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The Vanderbilt Hustler

The official student newspaper of Vanderbilt University.
Since 1888
The official student newspaper of Vanderbilt University

The Vanderbilt Hustler

The official student newspaper of Vanderbilt University.
The official student newspaper of Vanderbilt University

The Vanderbilt Hustler

The official student newspaper of Vanderbilt University.

The best Barton Christmas ever: Episode 5 of ‘Hawkeye’

The exposition trap ensnares episode five, but Florence Pugh’s Yelena is a refreshing enough on-screen presence to keep us excited for next week’s finale. We know you can redeem yourself, Renner.
Marvel Studios
Previously on “Black Widow:” Yelena gets blipped away in Thanos’s snap, and we learn more about her in-between years. (Marvel Studios/Hawkeye)

The best songs have good bridges: sections between verses or choruses that connect, or bridge, the first section(s) of the song with the ending. Often, a good bridge is followed by a key change or some other stylistic indicator to create stronger emotion—urgency, despair, love—in the refrain or new verse that follows.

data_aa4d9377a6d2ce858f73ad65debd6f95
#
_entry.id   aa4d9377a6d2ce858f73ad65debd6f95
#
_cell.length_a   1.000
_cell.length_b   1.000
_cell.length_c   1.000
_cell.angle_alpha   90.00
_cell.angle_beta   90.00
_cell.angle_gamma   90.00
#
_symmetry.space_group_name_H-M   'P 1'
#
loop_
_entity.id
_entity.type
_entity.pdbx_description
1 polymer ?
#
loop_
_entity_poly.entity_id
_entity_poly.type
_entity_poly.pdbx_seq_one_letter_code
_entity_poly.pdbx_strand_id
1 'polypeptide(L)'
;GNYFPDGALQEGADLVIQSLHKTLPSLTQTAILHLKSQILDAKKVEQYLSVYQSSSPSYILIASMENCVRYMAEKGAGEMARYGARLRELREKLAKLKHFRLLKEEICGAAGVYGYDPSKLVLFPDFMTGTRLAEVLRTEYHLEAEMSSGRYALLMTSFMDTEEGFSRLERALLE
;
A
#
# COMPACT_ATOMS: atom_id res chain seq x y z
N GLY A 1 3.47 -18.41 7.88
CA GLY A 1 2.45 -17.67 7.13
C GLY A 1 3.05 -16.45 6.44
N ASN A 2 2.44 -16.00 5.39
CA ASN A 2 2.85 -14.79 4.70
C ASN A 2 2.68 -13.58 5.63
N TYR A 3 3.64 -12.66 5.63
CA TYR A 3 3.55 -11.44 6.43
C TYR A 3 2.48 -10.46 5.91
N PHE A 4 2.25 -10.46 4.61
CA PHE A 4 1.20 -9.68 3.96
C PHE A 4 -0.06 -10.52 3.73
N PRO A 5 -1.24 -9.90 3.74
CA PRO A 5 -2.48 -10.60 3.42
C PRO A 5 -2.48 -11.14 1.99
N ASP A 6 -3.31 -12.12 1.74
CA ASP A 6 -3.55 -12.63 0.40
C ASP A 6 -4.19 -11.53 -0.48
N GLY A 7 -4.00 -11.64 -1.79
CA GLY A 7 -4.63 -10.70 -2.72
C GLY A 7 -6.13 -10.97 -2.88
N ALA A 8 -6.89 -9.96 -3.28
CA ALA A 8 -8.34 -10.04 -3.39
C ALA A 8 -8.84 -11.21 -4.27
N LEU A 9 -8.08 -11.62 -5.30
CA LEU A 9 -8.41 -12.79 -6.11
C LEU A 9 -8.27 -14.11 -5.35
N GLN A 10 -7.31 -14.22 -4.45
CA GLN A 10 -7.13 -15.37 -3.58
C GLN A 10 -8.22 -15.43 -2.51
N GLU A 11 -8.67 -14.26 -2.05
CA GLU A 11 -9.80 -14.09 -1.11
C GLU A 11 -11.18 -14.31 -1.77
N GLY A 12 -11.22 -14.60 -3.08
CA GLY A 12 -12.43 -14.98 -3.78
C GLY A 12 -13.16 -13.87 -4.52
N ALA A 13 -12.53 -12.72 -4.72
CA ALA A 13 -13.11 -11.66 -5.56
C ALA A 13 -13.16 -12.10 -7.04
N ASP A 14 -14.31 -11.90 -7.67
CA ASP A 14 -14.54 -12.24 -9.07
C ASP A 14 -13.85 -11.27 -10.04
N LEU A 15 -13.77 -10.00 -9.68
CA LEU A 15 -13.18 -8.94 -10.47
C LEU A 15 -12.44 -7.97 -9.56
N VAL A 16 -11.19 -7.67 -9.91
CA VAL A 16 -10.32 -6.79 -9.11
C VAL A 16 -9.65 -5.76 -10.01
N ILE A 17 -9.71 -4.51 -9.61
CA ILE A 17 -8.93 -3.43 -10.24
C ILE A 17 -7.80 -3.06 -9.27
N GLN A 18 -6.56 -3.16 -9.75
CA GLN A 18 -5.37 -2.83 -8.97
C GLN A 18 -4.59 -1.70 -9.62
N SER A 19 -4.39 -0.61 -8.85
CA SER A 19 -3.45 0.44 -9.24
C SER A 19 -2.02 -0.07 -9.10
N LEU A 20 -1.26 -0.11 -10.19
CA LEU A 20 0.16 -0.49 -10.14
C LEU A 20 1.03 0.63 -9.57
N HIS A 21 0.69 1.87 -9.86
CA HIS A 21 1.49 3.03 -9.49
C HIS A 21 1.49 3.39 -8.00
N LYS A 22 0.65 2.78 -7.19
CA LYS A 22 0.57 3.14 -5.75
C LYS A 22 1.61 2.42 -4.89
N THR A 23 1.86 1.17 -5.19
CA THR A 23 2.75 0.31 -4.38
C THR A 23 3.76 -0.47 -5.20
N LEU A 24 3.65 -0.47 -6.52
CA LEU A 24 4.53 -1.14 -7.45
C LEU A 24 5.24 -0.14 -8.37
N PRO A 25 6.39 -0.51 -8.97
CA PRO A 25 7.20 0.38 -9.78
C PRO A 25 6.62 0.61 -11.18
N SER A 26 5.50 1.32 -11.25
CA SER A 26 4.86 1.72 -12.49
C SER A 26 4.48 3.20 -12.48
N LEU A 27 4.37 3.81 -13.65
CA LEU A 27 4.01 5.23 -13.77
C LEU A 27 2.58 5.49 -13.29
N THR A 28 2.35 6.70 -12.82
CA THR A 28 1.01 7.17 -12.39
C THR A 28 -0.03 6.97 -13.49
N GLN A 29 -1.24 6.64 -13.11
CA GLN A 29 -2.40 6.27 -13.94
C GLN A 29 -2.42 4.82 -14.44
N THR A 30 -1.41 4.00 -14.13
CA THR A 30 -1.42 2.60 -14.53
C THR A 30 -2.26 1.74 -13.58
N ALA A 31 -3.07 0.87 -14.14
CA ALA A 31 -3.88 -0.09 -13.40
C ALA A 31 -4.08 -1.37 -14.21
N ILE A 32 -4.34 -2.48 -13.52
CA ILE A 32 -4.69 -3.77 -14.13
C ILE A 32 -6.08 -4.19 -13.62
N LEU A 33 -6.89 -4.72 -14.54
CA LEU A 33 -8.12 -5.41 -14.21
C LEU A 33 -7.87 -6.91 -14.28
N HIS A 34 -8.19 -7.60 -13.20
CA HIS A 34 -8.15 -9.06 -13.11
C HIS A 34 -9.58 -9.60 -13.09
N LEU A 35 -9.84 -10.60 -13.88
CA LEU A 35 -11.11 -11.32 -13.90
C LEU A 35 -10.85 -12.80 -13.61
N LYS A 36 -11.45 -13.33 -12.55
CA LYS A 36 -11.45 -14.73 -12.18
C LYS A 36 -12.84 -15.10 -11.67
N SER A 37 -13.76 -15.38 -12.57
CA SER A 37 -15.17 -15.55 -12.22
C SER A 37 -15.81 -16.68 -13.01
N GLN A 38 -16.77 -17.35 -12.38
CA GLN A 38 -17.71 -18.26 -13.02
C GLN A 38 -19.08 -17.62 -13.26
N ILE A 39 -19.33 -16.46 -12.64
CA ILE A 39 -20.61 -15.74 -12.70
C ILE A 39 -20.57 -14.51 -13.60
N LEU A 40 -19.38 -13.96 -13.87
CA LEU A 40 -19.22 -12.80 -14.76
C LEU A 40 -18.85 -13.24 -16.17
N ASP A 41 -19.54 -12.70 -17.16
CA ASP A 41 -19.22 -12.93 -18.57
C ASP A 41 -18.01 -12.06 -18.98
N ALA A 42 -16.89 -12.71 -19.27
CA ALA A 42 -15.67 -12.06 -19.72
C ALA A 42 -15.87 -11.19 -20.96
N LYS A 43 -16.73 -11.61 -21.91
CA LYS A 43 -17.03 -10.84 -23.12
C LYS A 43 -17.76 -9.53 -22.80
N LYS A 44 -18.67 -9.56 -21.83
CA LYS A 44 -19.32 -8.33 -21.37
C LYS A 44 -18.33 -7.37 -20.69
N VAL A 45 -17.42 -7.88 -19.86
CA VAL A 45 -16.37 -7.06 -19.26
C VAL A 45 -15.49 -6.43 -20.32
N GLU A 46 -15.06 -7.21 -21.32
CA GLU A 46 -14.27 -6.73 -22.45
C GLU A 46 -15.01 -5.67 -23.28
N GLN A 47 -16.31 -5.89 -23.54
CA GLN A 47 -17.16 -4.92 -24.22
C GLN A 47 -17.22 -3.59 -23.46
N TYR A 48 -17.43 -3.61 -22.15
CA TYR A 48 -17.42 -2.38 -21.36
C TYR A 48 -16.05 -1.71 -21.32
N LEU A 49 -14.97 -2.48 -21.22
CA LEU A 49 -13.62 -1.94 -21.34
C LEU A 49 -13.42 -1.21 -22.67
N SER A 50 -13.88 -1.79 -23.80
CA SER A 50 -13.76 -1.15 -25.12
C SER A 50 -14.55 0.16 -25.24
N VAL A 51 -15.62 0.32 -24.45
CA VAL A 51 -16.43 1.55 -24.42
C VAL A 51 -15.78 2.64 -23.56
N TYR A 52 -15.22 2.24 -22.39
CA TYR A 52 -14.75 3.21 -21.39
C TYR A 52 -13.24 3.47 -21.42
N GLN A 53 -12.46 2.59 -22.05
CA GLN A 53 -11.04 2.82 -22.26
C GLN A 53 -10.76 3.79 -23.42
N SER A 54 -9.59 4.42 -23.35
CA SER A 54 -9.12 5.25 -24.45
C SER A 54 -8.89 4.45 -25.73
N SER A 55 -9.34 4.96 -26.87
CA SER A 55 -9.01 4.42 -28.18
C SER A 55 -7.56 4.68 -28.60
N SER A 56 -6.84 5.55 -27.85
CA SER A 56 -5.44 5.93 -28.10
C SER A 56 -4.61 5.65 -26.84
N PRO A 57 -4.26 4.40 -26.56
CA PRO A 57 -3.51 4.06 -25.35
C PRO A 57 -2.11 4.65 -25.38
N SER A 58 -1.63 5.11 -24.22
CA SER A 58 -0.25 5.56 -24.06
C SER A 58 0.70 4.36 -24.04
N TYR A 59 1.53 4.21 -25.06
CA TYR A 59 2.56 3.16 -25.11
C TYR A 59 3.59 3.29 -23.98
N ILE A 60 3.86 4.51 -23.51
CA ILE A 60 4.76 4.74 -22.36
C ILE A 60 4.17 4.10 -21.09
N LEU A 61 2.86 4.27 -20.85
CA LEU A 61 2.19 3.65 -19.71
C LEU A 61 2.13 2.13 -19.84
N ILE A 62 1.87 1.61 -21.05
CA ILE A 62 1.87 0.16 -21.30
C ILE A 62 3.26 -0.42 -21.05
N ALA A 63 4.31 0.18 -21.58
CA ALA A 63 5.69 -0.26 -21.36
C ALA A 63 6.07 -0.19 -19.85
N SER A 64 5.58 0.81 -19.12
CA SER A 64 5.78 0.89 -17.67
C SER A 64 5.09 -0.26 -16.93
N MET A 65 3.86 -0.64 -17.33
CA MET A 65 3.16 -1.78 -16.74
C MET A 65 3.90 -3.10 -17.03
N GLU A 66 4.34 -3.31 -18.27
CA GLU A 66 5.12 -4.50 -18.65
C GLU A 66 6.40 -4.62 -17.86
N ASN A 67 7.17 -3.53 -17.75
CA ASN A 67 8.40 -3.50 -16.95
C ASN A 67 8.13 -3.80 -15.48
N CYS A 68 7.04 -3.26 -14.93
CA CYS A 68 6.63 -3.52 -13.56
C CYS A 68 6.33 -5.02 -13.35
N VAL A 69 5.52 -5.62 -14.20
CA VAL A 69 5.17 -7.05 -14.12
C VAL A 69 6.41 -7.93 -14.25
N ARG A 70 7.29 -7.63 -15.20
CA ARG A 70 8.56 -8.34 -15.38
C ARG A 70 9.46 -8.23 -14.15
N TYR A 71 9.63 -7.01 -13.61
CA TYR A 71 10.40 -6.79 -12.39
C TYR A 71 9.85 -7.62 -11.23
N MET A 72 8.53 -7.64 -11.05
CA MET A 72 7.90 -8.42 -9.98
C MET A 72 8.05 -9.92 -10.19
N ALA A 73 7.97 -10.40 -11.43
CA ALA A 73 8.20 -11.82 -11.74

“Hawkeye” is not a song; it’s a television series, duh. Yet the only appropriate way to describe episode five is as a bridge, connecting the things that have happened in episodes one through four with those that are about to happen in next week’s finale. I’ll tell you what I mean.

Episode five opens with some Yelena backstory, making her the first MCU character to formally appear in both a film and television show in Phase Four (because we all know Valentina doesn’t count). While this short scene accomplishes its job well and reminds us of the strong connection Yelena and Natasha developed as sisters during “Black Widow,” it feels dangerously like a “previously on…” segment. It’s content we feel like we’ve already seen, or at least that we should’ve already seen, because Yelena’s character motivations were a little leaky without this added context. So, to fill in those gaps: “previously on: the life and times of Yelena Belova” starts the episode off with a snap.

A friend of mine sent me a TikTok claiming the reason we all like Yelena is because her accent is eerily similar to Gru’s from “Despicable Me.” The truth hurts. (Marvel Studios/Hawkeye) (Marvel Studios)

Then, we enter the actual “previously on” portion of the episode, which now feels redundant because of all the new (yet familiar) information Yelena has just given us. Already the exposition weighs us—and the episode—down, which is cheap at best and disorienting at worst. At least we get to see Clint mope again, which Jeremy Renner is great at. How fun for us.

Because our brains have now been hard-wired into a mode that can only receive exposition, that’s basically all the rest of the episode feeds us. It’s previously on “Black Widow,” then previously on “Hawkeye”—and then, a bunch of plot moments that drive the story arbitrarily forward without doing much else. This is why I can’t help but call it a bridge episode, or something like a “presently on” to connect us to the “futurely on”—aka, the finale.